So you ate a weed gummy fully expecting to have the evening to fully experience and enjoy the resulting high — but then something happens that suddenly requires you to be of sound mind. Or maybe you are beginning to notice some negative effects that are associated with a THC overdose, and you want to interrupt your high before it gets worse. Is there anything you can do to help your mind and body come down after you intended to get high?
The answer is, unfortunately, both yes and no. Read on for the science behind your high and some tips that might help you sober up a bit faster.
How a Weed High Works
It might be useful to understand why your body is getting high, so you can take steps to counteract it. Marijuana works on the human body and mind primarily through the endocannabinoid system (ECS), which is an old and fundamental system critical to maintaining internal balance. Researchers don’t fully comprehend the extent of the ECS as yet because it was only discovered in the 1990s during experiments on THC. Currently, scientists believe that the ECS:
- Assists in the creation of new memories and the elimination of old memories
- Moderates feelings of hunger and fullness
- Controls energy storage and nutrient transport throughout the body
- Affects stress levels by controlling the release of stress and relaxation hormones
- Regulates the female reproductive system
- Facilitates immune responses and the development of immune-related cells
- Communicates sensations of pain
- Manages internal body temperature
- Promotes sleep-inducing effects
When you use weed, the cannabinoids from the plant bind to ECS receptors, causing the system to go haywire in specific ways. For instance, THC primarily binds to receptors in the brain and digestive system, making you feel euphoric and hungry. CBD stimulates the ECS to produce more of certain neurotransmitters, interrupting feelings of pain and causing muscles to relax.
When you are experiencing an overdose, cannabinoids simply bind in greater numbers, causing even greater disruption for a longer period of time. Thus, instead of euphoria, you start to feel confusion and panic; instead of hunger, you feel nausea. Some overdoses are marked by an increase in heart rate and blood pressure, perhaps as the body’s thermoregulation gets messed up.
The key to coming down from a high is to thwart the extra cannabinoids from binding to your ECS receptors — but that is easier said than done. Because marijuana overdoses don’t have long-term, deadly effects, there aren’t drugs for counteracting cannabinoids the way there are for opiates and alcohol. In general, THC is in your blood stream, there is little you can do to prevent it from binding to your ECS and making you high.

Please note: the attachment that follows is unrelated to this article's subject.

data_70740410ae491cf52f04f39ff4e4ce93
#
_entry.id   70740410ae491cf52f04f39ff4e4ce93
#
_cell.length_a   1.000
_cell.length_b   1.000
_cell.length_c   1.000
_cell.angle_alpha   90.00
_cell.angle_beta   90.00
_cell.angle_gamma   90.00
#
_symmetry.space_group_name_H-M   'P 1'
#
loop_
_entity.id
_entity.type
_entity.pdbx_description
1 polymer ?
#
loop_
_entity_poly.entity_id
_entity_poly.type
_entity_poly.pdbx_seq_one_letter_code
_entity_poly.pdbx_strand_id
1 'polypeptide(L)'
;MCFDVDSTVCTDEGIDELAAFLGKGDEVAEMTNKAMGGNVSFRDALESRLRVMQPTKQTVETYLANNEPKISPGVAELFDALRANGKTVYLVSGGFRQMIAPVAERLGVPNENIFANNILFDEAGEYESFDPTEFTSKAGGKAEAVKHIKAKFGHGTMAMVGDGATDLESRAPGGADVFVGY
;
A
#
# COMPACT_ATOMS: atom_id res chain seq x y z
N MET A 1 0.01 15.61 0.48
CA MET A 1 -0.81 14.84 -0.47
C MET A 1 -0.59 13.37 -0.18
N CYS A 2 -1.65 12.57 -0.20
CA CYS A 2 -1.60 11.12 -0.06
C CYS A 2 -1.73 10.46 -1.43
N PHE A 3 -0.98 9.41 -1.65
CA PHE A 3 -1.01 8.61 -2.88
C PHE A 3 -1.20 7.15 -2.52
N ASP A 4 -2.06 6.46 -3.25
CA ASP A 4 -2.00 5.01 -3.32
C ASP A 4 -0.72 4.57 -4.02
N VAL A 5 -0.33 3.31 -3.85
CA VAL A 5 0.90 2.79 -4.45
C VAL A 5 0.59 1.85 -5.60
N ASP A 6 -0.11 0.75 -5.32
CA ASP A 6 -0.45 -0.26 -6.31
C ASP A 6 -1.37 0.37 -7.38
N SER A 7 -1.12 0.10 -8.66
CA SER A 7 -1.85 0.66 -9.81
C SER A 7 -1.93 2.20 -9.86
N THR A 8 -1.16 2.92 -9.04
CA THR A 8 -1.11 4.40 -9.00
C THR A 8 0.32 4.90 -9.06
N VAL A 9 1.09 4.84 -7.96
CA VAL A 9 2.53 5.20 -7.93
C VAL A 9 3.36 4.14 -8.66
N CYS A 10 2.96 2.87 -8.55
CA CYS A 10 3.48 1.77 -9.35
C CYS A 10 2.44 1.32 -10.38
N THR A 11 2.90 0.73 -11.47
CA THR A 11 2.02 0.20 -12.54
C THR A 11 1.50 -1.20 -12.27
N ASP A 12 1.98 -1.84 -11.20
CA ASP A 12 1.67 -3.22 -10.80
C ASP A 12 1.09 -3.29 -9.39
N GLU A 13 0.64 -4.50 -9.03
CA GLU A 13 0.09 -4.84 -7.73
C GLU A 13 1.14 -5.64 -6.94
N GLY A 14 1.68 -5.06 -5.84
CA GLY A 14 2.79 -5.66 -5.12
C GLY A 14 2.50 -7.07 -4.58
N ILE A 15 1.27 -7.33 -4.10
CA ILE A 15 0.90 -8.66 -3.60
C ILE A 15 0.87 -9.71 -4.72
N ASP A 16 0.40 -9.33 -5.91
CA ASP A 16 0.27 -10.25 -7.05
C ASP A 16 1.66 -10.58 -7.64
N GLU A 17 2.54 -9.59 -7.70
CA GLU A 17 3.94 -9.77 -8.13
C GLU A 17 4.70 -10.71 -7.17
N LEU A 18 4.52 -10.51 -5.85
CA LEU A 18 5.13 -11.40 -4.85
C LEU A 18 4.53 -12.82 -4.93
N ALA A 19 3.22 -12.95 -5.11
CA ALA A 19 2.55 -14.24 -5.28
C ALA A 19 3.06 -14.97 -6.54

Ideas for Coming Down
Fortunately, there are ways to keep your emotions in control, which might make the high feel less intense. Here are some solutions worth trying if you are on the verge of panic and other negative overdose effects:
Take More CBD
Some weed enthusiasts believe that CBD helps to control the absorption of THC in the blood stream, making for a more manageable high. If you take higher doses of CBD, you might be able to prevent additional THC from binding with your ECS. However, instead of buying CBD from any pharmacy, you should invest in high-quality CBD from Michigan marijuana dispensaries — or legal dispensaries near you.
Chew Peppercorns or Lemons
Like CBD, some terpenes seem to function as antagonists to THC. Both the caryophyllene in peppercorns and the limonene in lemons have sedating effects, which should keep you calmer during your high. You can also find weed strains that have higher content of these particular terpenes.
Take an NSAID
Anti-inflammatory drugs can cause the blood to thin, which might interfere with THC’s ability to reach ECS receptors. One study has found that taking ibuprofen might lessen the effects of weed — but it has yet to be confirmed with additional research.
Eat and Drink Water
Hydrating is a good way to calm the body down and lessen the emotional effects of weed, and food can kickstart your metabolism and introduce other compounds besides THC into your blood. You want to focus your mind and body on something other than your high, so eating and drinking can help.
Water flowing over the skin is a known soothing sensation, so taking a shower or bath can kelp you relax and stay calm. Plus, the process of washing yourself should take your mind off your high and give your body a chance to work through excess THC without negative effects.
Marijuana highs are not dangerous, but that doesn’t mean you might want to cut yours short. The key to coming down from a high is staying calm and distracting yourself — and if you can do that, then you can give your endocannabinoid system time to find proper balance.